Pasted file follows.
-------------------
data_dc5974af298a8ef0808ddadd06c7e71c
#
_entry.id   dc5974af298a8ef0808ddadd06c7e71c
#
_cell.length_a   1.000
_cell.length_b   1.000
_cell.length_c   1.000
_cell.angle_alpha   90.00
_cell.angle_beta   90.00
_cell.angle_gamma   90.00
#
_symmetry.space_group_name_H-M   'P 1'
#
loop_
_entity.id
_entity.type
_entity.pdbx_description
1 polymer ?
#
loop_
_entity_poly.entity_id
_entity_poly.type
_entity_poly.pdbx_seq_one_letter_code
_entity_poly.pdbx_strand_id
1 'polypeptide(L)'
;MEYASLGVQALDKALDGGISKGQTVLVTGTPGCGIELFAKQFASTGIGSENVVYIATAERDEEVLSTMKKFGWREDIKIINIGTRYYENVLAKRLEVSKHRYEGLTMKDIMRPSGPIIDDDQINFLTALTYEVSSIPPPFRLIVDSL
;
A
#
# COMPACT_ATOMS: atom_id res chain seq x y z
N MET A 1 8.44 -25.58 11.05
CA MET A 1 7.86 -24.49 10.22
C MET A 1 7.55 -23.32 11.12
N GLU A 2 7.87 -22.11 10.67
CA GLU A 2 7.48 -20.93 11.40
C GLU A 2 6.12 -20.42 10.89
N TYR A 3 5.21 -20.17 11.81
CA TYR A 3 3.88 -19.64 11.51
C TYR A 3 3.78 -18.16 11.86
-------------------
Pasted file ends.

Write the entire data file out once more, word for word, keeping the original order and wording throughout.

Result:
data_dc5974af298a8ef0808ddadd06c7e71c
#
_entry.id   dc5974af298a8ef0808ddadd06c7e71c
#
_cell.length_a   1.000
_cell.length_b   1.000
_cell.length_c   1.000
_cell.angle_alpha   90.00
_cell.angle_beta   90.00
_cell.angle_gamma   90.00
#
_symmetry.space_group_name_H-M   'P 1'
#
loop_
_entity.id
_entity.type
_entity.pdbx_description
1 polymer ?
#
loop_
_entity_poly.entity_id
_entity_poly.type
_entity_poly.pdbx_seq_one_letter_code
_entity_poly.pdbx_strand_id
1 'polypeptide(L)'
;MEYASLGVQALDKALDGGISKGQTVLVTGTPGCGIELFAKQFASTGIGSENVVYIATAERDEEVLSTMKKFGWREDIKIINIGTRYYENVLAKRLEVSKHRYEGLTMKDIMRPSGPIIDDDQINFLTALTYEVSSIPPPFRLIVDSL
;
A
#
# COMPACT_ATOMS: atom_id res chain seq x y z
N MET A 1 8.44 -25.58 11.05
CA MET A 1 7.86 -24.49 10.22
C MET A 1 7.55 -23.32 11.12
N GLU A 2 7.87 -22.11 10.67
CA GLU A 2 7.48 -20.93 11.40
C GLU A 2 6.12 -20.42 10.89
N TYR A 3 5.21 -20.17 11.81
CA TYR A 3 3.88 -19.64 11.51
C TYR A 3 3.78 -18.16 11.86